This video contains three different items:
–A lecture by Marc Goldstein,
–A discussion of a documentary about Archigram,
–An episode of Leonard Bernstein’s The Unanswered Question (1973)
1. The lecture is not a SCI-Arc event; it might be at LACMA.
Marc Goldstein is introduced with a discussion of his role and rise within the offices of Skidmore Owings and Merrill, with commentary on the importance of the individual architect within a corporate firm.
Goldstein says he will present new projects currently in process in the San Francisco office. He comments on the inclusion of interior design and planning in the architectural work done in the office. He presents a series of projects including an office building for Boeing in Seattle and mentions his interest in generating simple strong and elegant spaces.
Goldstein continues his presentation with a project in downtown Reno, Nevada. The program includes casino spaces, large entertainment zones and a new hotel tower to connect to an existing hotel. He presents a tower in Houston with different facade concepts on each of the four sides. Goldstein shows two projects in San Francisco. He explains the importance of Market Street in negotiating the two misaligned downtown grids of San Francisco and his interest in creating a geometry to respond to this grid.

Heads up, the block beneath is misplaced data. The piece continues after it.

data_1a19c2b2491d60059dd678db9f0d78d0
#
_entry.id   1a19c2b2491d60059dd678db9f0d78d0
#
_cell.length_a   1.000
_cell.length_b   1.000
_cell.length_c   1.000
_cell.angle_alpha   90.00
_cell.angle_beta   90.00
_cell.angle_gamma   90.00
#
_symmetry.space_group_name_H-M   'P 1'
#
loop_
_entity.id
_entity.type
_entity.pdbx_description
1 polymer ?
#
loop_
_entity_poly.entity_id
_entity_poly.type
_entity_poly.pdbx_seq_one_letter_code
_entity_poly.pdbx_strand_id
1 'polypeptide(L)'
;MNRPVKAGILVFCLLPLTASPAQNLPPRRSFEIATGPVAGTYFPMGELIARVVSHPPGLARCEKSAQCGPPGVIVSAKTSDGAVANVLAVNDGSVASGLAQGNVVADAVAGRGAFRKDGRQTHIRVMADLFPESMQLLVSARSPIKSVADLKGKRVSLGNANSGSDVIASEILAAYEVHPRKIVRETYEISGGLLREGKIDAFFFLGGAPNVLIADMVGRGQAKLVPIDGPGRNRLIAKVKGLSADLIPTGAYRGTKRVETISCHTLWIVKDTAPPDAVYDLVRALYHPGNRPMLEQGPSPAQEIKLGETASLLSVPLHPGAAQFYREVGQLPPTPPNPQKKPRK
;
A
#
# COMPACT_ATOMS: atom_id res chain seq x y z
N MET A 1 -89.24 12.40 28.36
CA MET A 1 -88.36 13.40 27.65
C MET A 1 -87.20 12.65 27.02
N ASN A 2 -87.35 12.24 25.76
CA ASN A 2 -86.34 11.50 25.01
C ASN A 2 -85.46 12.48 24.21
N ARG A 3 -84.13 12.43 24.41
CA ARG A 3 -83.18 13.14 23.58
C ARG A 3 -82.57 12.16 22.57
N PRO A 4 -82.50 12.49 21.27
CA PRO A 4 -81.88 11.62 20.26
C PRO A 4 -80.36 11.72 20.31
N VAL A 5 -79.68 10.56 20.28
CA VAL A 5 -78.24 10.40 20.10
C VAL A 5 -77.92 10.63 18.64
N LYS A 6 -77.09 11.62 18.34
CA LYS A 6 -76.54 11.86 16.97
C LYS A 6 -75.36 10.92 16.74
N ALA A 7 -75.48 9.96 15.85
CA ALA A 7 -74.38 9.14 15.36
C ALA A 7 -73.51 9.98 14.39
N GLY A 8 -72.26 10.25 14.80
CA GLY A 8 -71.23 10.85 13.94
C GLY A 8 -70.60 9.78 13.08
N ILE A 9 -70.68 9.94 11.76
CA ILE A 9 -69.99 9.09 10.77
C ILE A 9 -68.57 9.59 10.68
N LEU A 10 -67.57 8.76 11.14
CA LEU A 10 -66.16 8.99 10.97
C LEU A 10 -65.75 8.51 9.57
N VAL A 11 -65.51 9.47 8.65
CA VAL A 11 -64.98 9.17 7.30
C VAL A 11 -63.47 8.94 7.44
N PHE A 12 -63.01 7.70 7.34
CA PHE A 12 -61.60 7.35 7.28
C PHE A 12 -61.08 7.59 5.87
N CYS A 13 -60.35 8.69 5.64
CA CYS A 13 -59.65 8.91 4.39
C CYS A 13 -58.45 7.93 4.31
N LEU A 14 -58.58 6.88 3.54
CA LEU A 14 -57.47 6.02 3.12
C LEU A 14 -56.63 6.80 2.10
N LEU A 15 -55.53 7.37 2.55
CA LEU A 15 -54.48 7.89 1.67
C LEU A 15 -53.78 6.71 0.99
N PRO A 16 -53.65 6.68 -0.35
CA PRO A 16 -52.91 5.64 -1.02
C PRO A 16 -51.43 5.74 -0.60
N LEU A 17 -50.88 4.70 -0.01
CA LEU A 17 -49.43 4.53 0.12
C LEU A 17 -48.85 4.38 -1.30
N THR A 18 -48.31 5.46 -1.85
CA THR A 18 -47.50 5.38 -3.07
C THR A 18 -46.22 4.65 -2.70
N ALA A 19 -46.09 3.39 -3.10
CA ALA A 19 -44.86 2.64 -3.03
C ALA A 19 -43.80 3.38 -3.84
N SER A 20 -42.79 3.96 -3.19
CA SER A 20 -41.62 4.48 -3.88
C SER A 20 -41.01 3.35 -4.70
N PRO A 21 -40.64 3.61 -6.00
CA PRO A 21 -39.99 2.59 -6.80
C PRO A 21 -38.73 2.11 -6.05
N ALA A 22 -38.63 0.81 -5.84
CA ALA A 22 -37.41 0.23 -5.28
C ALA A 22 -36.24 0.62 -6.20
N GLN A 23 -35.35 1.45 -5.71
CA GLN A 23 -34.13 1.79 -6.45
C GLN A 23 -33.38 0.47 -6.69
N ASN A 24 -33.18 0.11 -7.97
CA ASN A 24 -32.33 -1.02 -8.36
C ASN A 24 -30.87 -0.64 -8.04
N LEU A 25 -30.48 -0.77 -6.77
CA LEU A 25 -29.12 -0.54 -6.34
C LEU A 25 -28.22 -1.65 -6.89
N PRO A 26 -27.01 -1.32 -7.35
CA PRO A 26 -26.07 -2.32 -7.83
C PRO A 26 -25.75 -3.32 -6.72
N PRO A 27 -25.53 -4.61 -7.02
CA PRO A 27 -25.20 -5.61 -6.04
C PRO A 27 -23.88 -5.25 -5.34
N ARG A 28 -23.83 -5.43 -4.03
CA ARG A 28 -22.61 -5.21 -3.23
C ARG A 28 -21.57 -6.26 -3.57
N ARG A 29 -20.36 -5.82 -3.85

Goldstein shows some recent interior design work from the office. He shows model images of a bank layout and discusses the relationship of the interior to the exterior of the building. He shows another project that organizes offices and laboratories around a social and circulatory spine. In this project, careful consideration was given to the spatial integration of the existing foliage on the site and implements the notion that the world is the wallpaper for the building.
2. At the 1:00:34 mark, the video cuts to a discussion at SCI-Arc of a documentary about Archigram, possibly Gavin Millar and Denis Postle’s 1967 documentary for the BBC.
3. At the 1:14:42 mark begins an episode of Leonard Bernstein’s The Unanswered Question (1973), possibly Lecture 3 “Musical semantics”.